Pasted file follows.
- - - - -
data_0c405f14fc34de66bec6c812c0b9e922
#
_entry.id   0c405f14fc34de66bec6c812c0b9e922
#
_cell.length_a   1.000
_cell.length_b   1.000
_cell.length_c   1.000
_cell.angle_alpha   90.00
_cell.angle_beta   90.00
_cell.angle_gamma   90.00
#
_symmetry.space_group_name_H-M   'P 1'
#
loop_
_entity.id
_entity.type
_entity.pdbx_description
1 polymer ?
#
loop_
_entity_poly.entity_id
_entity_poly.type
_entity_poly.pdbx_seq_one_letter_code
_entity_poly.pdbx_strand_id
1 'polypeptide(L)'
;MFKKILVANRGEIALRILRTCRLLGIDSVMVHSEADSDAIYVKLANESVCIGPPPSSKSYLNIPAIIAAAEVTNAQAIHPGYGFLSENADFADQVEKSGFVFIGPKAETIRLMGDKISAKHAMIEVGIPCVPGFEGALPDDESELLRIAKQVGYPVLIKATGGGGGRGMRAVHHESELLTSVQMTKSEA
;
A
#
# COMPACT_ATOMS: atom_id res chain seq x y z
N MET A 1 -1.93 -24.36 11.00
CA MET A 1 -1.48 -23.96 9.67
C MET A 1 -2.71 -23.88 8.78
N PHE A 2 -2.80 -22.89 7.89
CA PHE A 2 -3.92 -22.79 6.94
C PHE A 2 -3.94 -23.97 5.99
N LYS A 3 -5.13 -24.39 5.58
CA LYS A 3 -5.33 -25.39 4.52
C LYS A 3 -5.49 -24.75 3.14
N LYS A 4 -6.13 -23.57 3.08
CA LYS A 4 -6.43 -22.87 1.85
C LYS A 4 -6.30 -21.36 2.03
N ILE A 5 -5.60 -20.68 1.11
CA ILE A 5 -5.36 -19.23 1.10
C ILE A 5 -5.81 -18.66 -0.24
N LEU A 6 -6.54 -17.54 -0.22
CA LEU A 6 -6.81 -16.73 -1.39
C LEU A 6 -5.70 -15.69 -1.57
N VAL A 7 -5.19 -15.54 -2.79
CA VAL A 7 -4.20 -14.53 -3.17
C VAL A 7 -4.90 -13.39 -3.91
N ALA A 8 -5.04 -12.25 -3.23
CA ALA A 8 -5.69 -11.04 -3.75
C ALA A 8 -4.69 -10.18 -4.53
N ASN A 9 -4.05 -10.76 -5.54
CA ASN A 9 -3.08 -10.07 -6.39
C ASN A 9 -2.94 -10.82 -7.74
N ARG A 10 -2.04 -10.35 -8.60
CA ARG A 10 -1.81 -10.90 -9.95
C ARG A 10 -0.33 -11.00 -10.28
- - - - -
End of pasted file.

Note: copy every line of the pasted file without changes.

data_0c405f14fc34de66bec6c812c0b9e922
#
_entry.id   0c405f14fc34de66bec6c812c0b9e922
#
_cell.length_a   1.000
_cell.length_b   1.000
_cell.length_c   1.000
_cell.angle_alpha   90.00
_cell.angle_beta   90.00
_cell.angle_gamma   90.00
#
_symmetry.space_group_name_H-M   'P 1'
#
loop_
_entity.id
_entity.type
_entity.pdbx_description
1 polymer ?
#
loop_
_entity_poly.entity_id
_entity_poly.type
_entity_poly.pdbx_seq_one_letter_code
_entity_poly.pdbx_strand_id
1 'polypeptide(L)'
;MFKKILVANRGEIALRILRTCRLLGIDSVMVHSEADSDAIYVKLANESVCIGPPPSSKSYLNIPAIIAAAEVTNAQAIHPGYGFLSENADFADQVEKSGFVFIGPKAETIRLMGDKISAKHAMIEVGIPCVPGFEGALPDDESELLRIAKQVGYPVLIKATGGGGGRGMRAVHHESELLTSVQMTKSEA
;
A
#
# COMPACT_ATOMS: atom_id res chain seq x y z
N MET A 1 -1.93 -24.36 11.00
CA MET A 1 -1.48 -23.96 9.67
C MET A 1 -2.71 -23.88 8.78
N PHE A 2 -2.80 -22.89 7.89
CA PHE A 2 -3.92 -22.79 6.94
C PHE A 2 -3.94 -23.97 5.99
N LYS A 3 -5.13 -24.39 5.58
CA LYS A 3 -5.33 -25.39 4.52
C LYS A 3 -5.49 -24.75 3.14
N LYS A 4 -6.13 -23.57 3.08
CA LYS A 4 -6.43 -22.87 1.85
C LYS A 4 -6.30 -21.36 2.03
N ILE A 5 -5.60 -20.68 1.11
CA ILE A 5 -5.36 -19.23 1.10
C ILE A 5 -5.81 -18.66 -0.24
N LEU A 6 -6.54 -17.54 -0.22
CA LEU A 6 -6.81 -16.73 -1.39
C LEU A 6 -5.70 -15.69 -1.57
N VAL A 7 -5.19 -15.54 -2.79
CA VAL A 7 -4.20 -14.53 -3.17
C VAL A 7 -4.90 -13.39 -3.91
N ALA A 8 -5.04 -12.25 -3.23
CA ALA A 8 -5.69 -11.04 -3.75
C ALA A 8 -4.69 -10.18 -4.53
N ASN A 9 -4.05 -10.76 -5.54
CA ASN A 9 -3.08 -10.07 -6.39
C ASN A 9 -2.94 -10.82 -7.74
N ARG A 10 -2.04 -10.35 -8.60
CA ARG A 10 -1.81 -10.90 -9.95
C ARG A 10 -0.33 -11.00 -10.28